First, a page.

Next I removed the heels from the soles, which to be honest might have been better done first. This involved a lot more swearing, prying with claw hammers, chisels, and sandpaper, but I'll just show you the end result. The step was simple enough to understand, the execution was just really frustrating.
The next step was to place the shoe uppers INSIDE the feet of the suit, so that the new flat soles could be reattached on the outside, with the suit fabric sandwiched in between.
I used this heavy duty adhesive called E6000 to attach the soles to the shoes, seep through the fabric and reunite with the shoe uppers inside the suit. It's intense stuff, and it's flexible once it cures so you can go climb around on stuff without the sole separating.
To protect my feet from any possible glue during the initial application, I wrapped them up in produce bags.
I then suited up below the waist, stepping into the integrated shoe uppers inside the leg, and went out onto the porch. I applied the E6000 glue to the bottom of the suit feet and to the appropriate surface of the separate soles. I waited for it to become tacky, then stepped onto the soles and aligned the feet so that I could leave my full weight on them while the glue began to set up. I had my computer on the railing in front of me, and stood upright applying pressure to the soles for about three hours. I watched a movie on Netflix and some youtube videos to pass the time.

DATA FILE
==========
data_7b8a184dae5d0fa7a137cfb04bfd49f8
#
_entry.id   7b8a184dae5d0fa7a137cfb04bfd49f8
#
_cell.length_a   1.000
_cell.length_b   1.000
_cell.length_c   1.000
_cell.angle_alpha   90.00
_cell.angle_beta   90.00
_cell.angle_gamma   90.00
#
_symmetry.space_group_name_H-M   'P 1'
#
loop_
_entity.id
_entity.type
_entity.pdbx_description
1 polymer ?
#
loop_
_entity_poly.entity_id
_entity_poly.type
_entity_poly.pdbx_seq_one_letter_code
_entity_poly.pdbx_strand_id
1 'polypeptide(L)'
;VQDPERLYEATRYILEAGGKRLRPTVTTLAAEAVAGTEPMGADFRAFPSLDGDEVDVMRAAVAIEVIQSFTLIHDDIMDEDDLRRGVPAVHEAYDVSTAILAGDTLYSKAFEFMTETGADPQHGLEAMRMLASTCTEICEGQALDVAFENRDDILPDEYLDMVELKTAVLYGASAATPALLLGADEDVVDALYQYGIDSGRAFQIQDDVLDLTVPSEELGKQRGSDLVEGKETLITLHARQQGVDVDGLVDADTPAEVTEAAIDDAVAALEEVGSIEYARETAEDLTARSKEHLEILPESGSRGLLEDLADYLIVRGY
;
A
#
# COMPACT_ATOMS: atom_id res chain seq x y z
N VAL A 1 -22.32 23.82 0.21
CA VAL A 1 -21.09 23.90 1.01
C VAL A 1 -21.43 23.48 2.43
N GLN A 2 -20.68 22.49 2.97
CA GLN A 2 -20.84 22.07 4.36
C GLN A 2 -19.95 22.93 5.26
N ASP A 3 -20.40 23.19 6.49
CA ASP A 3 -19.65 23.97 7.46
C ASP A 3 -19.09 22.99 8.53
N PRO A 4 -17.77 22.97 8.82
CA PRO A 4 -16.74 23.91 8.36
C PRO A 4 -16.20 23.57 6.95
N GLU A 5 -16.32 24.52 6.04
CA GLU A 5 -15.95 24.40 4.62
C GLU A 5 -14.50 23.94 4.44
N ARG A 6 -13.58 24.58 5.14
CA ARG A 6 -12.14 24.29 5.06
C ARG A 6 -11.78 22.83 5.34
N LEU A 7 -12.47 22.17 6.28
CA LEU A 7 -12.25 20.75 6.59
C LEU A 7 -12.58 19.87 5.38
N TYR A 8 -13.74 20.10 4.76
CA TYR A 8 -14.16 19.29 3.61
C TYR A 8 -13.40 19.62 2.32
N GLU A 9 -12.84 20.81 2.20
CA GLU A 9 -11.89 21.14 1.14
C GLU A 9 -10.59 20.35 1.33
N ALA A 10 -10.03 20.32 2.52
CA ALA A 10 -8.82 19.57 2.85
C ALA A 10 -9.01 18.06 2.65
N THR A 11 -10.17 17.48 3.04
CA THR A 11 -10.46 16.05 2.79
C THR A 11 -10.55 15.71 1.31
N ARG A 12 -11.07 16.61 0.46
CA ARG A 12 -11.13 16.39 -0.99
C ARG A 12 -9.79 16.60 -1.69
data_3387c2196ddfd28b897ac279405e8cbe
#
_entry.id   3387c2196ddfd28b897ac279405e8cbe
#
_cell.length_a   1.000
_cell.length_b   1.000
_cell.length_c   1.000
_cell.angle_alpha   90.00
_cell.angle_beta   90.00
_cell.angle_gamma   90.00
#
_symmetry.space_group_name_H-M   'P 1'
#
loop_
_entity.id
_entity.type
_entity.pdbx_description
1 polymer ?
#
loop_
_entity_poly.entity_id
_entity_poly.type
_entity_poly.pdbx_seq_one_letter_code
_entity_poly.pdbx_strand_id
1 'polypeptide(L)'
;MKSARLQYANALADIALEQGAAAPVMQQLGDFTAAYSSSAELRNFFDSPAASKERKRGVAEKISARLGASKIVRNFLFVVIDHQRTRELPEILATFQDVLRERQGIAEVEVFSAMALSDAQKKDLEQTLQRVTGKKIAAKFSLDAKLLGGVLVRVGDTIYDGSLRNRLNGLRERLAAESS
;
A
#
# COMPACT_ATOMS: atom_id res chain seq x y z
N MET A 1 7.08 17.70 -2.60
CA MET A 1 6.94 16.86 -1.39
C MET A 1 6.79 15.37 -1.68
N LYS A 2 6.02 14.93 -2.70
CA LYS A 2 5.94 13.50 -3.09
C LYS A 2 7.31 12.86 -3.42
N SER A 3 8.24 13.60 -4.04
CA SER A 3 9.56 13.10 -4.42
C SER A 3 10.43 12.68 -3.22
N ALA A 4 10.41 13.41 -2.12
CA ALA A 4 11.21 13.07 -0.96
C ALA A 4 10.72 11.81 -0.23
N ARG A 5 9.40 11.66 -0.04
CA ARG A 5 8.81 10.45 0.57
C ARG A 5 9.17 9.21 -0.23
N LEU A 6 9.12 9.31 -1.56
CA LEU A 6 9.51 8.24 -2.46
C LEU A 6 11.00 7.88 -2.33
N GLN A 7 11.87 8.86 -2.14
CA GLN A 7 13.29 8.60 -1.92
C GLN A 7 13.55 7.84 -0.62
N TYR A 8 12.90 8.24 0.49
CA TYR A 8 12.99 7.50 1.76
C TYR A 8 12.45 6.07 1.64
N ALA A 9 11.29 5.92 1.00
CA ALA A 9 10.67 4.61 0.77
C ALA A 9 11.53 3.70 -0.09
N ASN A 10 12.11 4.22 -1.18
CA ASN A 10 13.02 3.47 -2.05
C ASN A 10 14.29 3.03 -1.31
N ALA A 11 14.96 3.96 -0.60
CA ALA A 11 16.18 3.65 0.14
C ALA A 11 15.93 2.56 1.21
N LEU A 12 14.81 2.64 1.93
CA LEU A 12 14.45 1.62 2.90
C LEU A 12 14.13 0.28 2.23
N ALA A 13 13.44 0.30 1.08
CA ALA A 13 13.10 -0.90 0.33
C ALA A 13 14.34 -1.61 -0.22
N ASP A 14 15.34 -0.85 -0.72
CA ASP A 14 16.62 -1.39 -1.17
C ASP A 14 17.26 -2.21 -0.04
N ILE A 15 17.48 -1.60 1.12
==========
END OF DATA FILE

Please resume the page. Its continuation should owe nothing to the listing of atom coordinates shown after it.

Once my legs were achy and the glue as set as it was gonna be, I removed my feet and strapped up the shoes to cure. I lashed 'em up with some rubber bands, and then placed them under an air mattress that I then stacked some books on, to provide gentle downward pressure. I left them there for a day and a half while I finished the weblines on the top half of the suit.
The last step before public excursions was to get some de-fogging surfactant for the lenses. Since the eyes are a solid film, they can fog up on you when warm air and moisture build up on the inside. This product is called Clarity Defog it, and it's normally used for motorcycle helmets and safety goggles. A couple drops inside each lens, buffed with the microfiber cloth, disperses any fogging that would inhibit your vision.
And there you go! Add a couple pairs of underarmor boxer briefs to protect my modesty, and I was suited up and ready to fight some crime! Excelsior!